Day 4: Monschau, a little luge, some Trier, and the Mosel

This morning we were up at 7:00, as we had a full day ahead of us.  We ate breakfast in the hotel and met up with the family by 9:00 to say our auf wiedersehens, as they were heading on to France and we weren’t done with Germany yet.

Fresh-faced from our exciting first luge experience

After filling Gretel in on our plans, we set off at 10:10 to find a town called Rohren.  This was a “must-see” to us, as rumor had it they had a sommerbobbahn (luge, bobsled type thing).  We found it quickly (thanks, Grets!) and were the first ones there.  After a brief instruction by a man who spoke little English, and paying our €2.50 each for the pleasure, Jim went shooting down the track first.  What a thrill!  It wasn’t a very long track, but it was fast and we each used our brakes a lot.  At the bottom we were each hooked up to a wire cable that dragged us backwards back up the hill (while seated on our sled), which had lovely views of the lush green countryside.  At the top, we excitedly recounted our experiences and briefly contemplated going again before deciding to get back on the road.  However, we both wholeheartedly agreed we wouldn’t pass up any more luging opportunities that might come our way.

View of countryside while going back up luge track

Next up was Trier, and the drive was going well until we hit a giant traffic jam getting into the town.  We sat in traffic (very orderly, polite traffic, nothing like you see in Chicago) for over an hour before reaching our destination, a parking garage right in the heart of it all.  The combination of having drank too much coffee and being unexpectedly delayed in traffic caused the perfect storm where our bladders were concerned, so we frantically rushed around for 15 minutes in a mad search for a bathroom.  It was only later we discovered the WC was ½ block from the parking garage.  Hmm.. maybe next time it’ll pay to look around first.

A big tourist draw in Trier, the Porta Nigra

Nonetheless, we were refreshed and ready to take on Trier.  Their big claim to fame is the Porta Nigra, a giant Roman ruin that has turned black with age.  Now is also a good time to randomly add that it was blazing hot and Trier was packed to the gills with people.  We eyeballed the Porta Nigra for a bit, then moved on in search of lunch.  We found a bakery that sold sandwiches so we each got one and sat in the main market square by a statue and took in the ambiance of… a very drunk homeless-looking man who passed out on the ground a few feet from us.  It was a bit unsavory to me, but didn’t deter Jim from scarfing down his sandwich.  After lunch we wandered over to Trier’s huge cathedral, where inside they house an un-displayed tunic of Jesus Christ (it’s only unveiled once a year) and had a treasury (€1.50 extra each to get in) where they displayed a sandal from St. Andrew and a nail that allegedly was used in the Crucifixion.  Quite a collection.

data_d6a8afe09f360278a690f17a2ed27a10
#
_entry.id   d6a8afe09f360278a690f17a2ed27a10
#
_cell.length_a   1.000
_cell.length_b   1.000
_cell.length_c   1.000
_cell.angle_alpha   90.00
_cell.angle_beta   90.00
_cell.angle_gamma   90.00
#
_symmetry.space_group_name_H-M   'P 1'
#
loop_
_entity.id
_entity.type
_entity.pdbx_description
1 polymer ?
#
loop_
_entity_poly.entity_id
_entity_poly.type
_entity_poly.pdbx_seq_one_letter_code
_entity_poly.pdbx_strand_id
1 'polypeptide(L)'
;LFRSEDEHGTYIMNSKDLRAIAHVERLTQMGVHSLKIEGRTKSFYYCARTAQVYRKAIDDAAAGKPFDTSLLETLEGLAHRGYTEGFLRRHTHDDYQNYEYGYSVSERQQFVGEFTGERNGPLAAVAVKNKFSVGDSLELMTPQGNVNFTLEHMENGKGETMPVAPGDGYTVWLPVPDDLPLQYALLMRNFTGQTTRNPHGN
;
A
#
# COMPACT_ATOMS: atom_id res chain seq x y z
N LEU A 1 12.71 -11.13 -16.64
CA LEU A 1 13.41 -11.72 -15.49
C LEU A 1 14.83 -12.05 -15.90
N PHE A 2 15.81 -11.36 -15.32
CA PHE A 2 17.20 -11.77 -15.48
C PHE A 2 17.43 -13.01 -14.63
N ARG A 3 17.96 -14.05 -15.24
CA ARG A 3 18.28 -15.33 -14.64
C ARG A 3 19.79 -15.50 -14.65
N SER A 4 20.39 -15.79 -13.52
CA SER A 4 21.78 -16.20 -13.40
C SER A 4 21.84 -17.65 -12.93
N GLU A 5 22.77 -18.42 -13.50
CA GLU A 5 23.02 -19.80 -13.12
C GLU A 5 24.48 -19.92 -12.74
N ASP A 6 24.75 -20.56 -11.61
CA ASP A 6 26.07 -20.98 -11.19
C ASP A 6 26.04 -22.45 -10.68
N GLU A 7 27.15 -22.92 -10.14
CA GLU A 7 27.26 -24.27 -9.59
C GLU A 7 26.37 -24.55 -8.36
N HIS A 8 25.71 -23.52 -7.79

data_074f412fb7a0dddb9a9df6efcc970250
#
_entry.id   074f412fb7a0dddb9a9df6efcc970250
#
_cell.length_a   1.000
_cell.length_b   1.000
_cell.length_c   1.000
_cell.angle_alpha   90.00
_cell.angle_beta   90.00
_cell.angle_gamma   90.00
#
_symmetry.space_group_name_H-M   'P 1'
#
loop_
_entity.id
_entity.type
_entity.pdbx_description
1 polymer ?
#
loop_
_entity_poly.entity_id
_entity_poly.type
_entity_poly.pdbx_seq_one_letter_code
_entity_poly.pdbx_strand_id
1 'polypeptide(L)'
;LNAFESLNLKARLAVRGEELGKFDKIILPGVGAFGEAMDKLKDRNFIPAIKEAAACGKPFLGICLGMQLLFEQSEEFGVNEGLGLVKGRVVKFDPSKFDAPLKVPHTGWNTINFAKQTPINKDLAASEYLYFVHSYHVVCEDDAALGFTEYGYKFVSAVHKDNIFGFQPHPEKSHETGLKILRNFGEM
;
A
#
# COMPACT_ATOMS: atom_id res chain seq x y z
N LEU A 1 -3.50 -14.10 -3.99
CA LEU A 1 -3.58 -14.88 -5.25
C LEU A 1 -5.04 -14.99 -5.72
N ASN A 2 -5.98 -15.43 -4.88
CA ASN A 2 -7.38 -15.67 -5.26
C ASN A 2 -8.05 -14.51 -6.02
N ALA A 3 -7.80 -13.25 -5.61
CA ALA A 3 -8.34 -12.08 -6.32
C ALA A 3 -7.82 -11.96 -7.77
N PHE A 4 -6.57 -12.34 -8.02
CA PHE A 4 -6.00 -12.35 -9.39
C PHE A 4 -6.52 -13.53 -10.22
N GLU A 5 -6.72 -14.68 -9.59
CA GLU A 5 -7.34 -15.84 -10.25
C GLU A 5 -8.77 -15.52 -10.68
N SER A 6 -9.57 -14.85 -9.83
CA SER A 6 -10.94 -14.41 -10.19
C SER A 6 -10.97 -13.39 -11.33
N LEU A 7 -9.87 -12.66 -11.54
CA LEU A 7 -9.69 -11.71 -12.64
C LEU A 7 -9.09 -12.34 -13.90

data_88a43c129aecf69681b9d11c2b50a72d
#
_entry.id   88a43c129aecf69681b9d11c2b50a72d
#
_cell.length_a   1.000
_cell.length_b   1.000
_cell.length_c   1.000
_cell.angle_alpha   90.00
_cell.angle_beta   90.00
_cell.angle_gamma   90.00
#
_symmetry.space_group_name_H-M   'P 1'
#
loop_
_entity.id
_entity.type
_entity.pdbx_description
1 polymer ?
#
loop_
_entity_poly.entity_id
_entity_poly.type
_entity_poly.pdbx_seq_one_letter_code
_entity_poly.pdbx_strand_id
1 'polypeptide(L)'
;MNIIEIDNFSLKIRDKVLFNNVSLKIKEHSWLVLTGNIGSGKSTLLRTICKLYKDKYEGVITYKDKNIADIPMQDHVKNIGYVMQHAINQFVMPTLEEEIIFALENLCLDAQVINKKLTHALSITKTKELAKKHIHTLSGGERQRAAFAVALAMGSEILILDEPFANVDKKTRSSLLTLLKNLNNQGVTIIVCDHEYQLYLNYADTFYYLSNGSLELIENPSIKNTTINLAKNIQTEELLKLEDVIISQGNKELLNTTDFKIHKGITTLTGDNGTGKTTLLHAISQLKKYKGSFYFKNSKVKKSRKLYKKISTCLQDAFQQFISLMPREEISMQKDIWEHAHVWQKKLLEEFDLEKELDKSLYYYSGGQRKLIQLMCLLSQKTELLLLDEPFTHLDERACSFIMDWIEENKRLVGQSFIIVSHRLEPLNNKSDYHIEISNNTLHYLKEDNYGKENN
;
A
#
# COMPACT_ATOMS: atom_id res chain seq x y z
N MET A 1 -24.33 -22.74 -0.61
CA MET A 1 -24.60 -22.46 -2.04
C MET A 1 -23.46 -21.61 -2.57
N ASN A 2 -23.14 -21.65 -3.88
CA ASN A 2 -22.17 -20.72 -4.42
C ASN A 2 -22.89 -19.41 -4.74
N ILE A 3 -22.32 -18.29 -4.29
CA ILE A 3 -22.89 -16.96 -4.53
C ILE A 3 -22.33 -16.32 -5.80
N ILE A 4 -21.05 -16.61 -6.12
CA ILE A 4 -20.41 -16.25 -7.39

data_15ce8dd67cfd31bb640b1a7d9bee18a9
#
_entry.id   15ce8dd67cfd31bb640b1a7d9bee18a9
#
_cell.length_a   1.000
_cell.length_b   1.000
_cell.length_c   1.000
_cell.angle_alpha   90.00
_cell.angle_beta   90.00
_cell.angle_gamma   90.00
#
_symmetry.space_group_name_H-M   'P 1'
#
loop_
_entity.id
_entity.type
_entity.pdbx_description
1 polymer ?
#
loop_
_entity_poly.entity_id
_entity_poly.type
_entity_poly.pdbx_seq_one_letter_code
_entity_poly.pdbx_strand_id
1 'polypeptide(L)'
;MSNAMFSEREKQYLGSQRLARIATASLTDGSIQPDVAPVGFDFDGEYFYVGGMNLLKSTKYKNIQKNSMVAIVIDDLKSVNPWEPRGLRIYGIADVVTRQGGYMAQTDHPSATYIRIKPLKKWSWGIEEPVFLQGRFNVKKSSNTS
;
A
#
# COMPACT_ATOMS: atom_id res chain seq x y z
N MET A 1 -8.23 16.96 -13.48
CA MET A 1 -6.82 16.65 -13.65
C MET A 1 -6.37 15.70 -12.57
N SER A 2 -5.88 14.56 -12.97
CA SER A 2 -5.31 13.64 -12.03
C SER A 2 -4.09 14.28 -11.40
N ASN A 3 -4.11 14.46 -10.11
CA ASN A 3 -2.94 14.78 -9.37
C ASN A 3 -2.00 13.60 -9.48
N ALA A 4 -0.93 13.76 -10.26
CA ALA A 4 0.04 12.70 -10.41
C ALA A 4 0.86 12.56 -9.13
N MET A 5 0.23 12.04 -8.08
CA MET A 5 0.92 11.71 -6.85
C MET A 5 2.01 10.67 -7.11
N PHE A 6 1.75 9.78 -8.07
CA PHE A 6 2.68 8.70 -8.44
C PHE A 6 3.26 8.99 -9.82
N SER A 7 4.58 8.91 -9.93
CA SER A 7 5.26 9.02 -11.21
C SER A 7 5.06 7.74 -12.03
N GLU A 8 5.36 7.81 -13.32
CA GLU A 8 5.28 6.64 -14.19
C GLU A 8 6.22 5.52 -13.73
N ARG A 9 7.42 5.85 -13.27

Next we headed off to a giant basilica (GIANT!  Each panel in the ceiling was 10 ft x 10 ft, and there were lots of them) that used to be an old Roman ruin and now is a Lutheran church.  How the Lutherans wrangled it from the Catholics, I’ll never know.  After the basilica (and it was only getting hotter outside), we tried to find the third sight on our list of to-dos in Trier, the house of Karl Marx.  This took a bit of doing and a lot of walking in circles, but we eventually found it.  We also found it was nothing exciting and decided against paying to actually go inside.  In your face, communism.  Instead, we double-backed to Trier’s main market square and read the bits in the Rick Steves’ guidebook about what we were looking at.

A few photos later and another stop at the WC and we were on our way again, on our way up the Mosel River to Zell.

View along the Mosel River

The drive was gorgeous, we opted to take the scenic road (the B53) that winds along the river and through all the tiny picture-perfect little towns, with every available square foot of hillside covered in vineyards.  As it was getting later in the day we decided not to stop in any of the towns, as we were a little worried about getting to Zell at a reasonable hour.  Gretel got us to our hotel (the Hotel Weinhaus Mayer), where we parked and dropped off our bags in the room.  Our room was complete with a wonderful balcony overlooking the river with a table and chairs, some wine glasses, and a corkscrew.  It just screamed “get a bottle of wine, sit on the balcony, and enjoy the river show.”

View from our balcony in Zell

We walked around Zell for a bit (small town, we could walk it in about 15 minutes) before settling on an Italian restaurant with great pizza for dinner.  We also had some wine, which is the thing to do in wine country.  After dinner, a little buzzed and in search of more wine, we realized that Zell had rolled up its sidewalks for the night.  Uh-oh, it didn’t bode well for our search for more wine.  But never fear, as the place we were staying at also sold their own brand of wine, we were able to pick up a bottle from the front desk clerk.  We brought it upstairs, changed into our sweats, and sat on the balcony with a glass of wine, where Jimmy did his “homework” of reading about the area and I wrote in the journal.  In between reading and writing we watched the river traffic (complete with swans!) go up and down the lazy river.  After a nice buzz and a lot of laughs, it was off to bed.

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